David Bourget (Western Ontario)
David Chalmers (ANU, NYU)
Rafael De Clercq
Jack Alan Reynolds
Learn more about PhilPapers
Pacific Philosophical Quarterly 90 (3):336-363 (2009)
The question I address in this paper is whether and under what conditions it is morally right to bring a person into existence. I defend the commonsensical thesis that, other things being equal, it is morally wrong to create a person who will be below some threshold of quality of life, even if the life of this potential person, once created, will nevertheless be worth living. However commonsensical this view might seem, it has shown to be problematic because of the so-called 'Non-Identity Problem'. Both utilitarian and rights-based approaches have been unable to provide a solution to this problem. I rest my thesis on two premises: that causing a disability or impairment in a future person is prima facie wrong, so long as we can avoid causing such a disability to that very person; and that reproduction, under normal conditions, is prima facie morally indifferent. From these two premises, I conclude that it is prima facie wrong to bring into existence a person with a non-trivial disability or impairment (which might be, nonetheless, compatible with a worthwhile life), even if the only available alternative is to remain childless.
|Keywords||No keywords specified (fix it)|
|Categories||categorize this paper)|
Setup an account with your affiliations in order to access resources via your University's proxy server
Configure custom proxy (use this if your affiliation does not provide a proxy)
|Through your library|
References found in this work BETA
Michael D. Bayles (1976). Harm to the Unconceived. Philosophy and Public Affairs 5 (3):292-304.
David Benatar (2006). Better Never to Have Been: The Harm of Coming Into Existence. New York ;Oxford University Press.
David Benatar (1997). Why It Is Better Never to Come Into Existence. American Philosophical Quarterly 34 (3):345 - 355.
John Broome (1999). Ethics Out of Economics. Cambridge University Press.
Cynthia B. Cohen (1996). “Give Me Children or I Shall Die!”: New Reproductive Technologies and Harm to Children. Hastings Center Report 26 (2):19-27.
Citations of this work BETA
Melissa Seymour Fahmy (2013). On Procreative Responsibility in Assisted and Collaborative Reproduction. Ethical Theory and Moral Practice 16 (1):55-70.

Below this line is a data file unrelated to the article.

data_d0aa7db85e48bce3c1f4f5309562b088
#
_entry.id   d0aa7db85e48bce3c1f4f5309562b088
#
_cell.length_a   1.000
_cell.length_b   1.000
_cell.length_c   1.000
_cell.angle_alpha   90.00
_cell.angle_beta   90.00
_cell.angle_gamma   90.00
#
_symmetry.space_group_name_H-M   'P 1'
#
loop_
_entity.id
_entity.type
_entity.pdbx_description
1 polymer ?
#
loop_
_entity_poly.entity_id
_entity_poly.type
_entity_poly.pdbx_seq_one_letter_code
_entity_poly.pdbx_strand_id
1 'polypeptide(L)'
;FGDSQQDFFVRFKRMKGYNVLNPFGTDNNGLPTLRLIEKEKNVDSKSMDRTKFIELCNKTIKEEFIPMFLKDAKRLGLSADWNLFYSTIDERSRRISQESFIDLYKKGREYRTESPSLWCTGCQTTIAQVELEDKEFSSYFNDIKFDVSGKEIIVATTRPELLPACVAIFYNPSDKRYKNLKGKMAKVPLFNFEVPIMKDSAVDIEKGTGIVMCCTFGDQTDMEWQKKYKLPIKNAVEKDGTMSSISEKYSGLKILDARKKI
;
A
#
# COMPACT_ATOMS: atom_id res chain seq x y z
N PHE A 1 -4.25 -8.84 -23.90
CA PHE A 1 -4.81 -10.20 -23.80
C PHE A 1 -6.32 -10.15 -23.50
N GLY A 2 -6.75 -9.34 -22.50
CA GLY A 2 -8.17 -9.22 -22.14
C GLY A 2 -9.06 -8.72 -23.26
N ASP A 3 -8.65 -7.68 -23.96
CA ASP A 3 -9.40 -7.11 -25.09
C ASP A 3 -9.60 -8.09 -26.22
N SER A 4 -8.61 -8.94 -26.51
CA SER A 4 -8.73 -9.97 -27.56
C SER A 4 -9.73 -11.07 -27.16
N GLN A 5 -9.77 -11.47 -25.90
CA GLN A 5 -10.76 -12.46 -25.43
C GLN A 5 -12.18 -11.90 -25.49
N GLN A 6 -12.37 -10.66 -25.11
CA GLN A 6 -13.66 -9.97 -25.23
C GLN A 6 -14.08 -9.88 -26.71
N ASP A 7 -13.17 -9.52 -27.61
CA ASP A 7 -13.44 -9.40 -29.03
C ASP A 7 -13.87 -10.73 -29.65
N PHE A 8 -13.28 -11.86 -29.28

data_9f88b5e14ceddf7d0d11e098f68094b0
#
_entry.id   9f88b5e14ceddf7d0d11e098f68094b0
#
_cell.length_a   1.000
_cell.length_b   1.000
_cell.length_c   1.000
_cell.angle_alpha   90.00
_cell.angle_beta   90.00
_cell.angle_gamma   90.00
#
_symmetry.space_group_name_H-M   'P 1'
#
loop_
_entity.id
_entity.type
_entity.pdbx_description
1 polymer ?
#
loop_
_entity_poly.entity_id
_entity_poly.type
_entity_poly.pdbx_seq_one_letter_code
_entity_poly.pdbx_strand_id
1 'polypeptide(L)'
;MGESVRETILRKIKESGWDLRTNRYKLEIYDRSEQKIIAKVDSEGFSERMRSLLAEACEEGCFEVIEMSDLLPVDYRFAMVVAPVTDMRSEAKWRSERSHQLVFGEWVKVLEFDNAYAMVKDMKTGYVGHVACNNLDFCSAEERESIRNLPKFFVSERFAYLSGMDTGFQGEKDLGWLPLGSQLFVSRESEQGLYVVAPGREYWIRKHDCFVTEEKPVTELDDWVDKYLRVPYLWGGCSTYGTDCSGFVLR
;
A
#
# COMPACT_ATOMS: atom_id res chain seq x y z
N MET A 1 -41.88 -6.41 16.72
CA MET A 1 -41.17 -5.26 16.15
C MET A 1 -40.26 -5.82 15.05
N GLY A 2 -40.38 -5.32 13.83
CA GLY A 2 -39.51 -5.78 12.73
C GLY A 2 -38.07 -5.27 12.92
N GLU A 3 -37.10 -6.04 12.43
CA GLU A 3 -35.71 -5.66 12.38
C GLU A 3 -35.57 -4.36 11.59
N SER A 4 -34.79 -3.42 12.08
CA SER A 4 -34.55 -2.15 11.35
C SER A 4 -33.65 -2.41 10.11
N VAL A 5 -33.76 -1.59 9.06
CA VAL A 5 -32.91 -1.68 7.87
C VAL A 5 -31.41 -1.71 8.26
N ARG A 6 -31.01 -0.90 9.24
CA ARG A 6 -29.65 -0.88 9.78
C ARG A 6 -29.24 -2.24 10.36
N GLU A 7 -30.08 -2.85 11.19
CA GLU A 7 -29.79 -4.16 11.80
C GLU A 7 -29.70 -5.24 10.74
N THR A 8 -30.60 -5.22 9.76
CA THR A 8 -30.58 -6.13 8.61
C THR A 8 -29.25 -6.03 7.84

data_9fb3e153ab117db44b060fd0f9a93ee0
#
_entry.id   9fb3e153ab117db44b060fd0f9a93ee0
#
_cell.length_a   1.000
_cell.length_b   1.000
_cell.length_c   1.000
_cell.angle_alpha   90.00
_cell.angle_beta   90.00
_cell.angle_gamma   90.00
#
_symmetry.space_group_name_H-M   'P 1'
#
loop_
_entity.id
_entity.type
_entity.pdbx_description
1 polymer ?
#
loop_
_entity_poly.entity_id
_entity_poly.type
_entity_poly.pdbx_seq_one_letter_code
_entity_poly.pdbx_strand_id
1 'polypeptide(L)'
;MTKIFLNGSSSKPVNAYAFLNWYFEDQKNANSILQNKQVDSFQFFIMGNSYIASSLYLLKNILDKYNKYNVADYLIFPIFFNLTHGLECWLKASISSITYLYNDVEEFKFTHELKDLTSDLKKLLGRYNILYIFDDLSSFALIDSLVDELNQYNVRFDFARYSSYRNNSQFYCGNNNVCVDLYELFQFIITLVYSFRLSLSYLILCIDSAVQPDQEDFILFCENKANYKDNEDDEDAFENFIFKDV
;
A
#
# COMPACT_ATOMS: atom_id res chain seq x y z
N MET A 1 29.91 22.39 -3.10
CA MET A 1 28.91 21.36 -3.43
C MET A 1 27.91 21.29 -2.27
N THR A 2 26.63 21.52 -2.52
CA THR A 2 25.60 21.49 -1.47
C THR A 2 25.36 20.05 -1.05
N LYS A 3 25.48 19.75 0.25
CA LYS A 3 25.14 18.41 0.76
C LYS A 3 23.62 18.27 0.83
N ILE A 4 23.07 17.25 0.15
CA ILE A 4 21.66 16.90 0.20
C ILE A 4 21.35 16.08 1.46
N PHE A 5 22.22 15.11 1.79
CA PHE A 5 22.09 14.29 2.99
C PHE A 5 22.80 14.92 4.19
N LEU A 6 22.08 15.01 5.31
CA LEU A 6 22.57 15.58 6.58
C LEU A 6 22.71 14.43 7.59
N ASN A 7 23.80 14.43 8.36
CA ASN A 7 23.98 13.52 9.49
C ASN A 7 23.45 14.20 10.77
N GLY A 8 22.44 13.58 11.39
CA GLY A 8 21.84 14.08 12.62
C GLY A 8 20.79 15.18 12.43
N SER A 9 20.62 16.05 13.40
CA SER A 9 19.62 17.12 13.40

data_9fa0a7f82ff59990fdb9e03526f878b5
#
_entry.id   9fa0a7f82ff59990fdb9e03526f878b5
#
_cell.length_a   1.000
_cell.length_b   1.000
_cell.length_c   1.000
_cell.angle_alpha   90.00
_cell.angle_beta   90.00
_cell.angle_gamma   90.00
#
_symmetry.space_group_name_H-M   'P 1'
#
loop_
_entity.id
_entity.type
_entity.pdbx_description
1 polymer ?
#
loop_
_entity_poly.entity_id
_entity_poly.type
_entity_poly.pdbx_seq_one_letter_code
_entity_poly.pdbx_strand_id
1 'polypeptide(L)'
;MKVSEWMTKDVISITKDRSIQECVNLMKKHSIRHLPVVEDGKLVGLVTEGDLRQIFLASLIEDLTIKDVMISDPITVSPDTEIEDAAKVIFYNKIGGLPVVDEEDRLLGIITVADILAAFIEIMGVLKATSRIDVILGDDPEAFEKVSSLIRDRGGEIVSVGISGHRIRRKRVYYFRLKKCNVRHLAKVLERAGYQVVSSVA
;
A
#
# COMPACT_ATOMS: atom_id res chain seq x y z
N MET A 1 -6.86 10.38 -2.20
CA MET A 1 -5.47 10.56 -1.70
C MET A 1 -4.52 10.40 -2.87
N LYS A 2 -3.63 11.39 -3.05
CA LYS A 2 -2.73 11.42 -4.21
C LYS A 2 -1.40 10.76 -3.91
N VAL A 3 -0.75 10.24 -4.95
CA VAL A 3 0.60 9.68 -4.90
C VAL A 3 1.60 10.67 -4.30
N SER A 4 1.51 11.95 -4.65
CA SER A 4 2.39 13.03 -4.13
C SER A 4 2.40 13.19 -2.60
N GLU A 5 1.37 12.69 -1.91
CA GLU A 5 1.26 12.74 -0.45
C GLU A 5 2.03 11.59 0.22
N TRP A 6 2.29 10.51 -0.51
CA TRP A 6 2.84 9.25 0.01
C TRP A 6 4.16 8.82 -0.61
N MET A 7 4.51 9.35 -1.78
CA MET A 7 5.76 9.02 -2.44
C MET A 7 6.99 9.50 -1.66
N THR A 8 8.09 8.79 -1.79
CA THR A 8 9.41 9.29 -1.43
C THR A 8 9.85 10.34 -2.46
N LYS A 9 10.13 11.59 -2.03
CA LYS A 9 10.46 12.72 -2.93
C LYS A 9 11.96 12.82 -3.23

Similar books and articles
Mianna Lotz (2011). Rethinking Procreation: Why It Matters Why We Have Children. Journal of Applied Philosophy 28 (2):105-121.
Bernardo J. Cantens (2001). A Solution to the Problem of Personal Identity in the Metaphysics of Thomas Aquinas. Proceedings of the American Catholic Philosophical Association 75:121-134.
Julian Savulescu & Guy Kahane (2009). The Moral Obligation to Create Children with the Best Chance of the Best Life. Bioethics 23 (5):274-290.
Melinda A. Roberts (2011). The Asymmetry: A Solution. Theoria 77 (4):333-367.
Eduardo Rivera-López (2006). Can There Be Full Excuses for Morally Wrong Actions? Philosophy and Phenomenological Research 73 (1):124-142.
Eduardo Rivera-lópez (2006). Can There Be Full Excuses for Morally Wrong Actions? Philosophy and Phenomenological Research 73 (1):124–142.
Rivka Weinberg (2008). Identifying and Dissolving the Non-Identity Problem. Philosophical Studies 137 (1):3 - 18.
Russell Disilvestro (2009). Reproductive Autonomy, the Non-Identity Problem, and the Non-Person Problem. Bioethics 23 (1):59-67.
M. A. Roberts (2009). What is the Wrong of Wrongful Disability? From Chance to Choice to Harms to Persons. Law and Philosophy 28 (1):1 - 57.
Guy Kahane (2009). Non-Identity, Self-Defeat, and Attitudes to Future Children. Philosophical Studies 145 (2):193 - 214.
Added to index2009-10-01
Total downloads27 ( #72,796 of 1,410,200 )
Recent downloads (6 months)3 ( #68,075 of 1,410,200 )
How can I increase my downloads?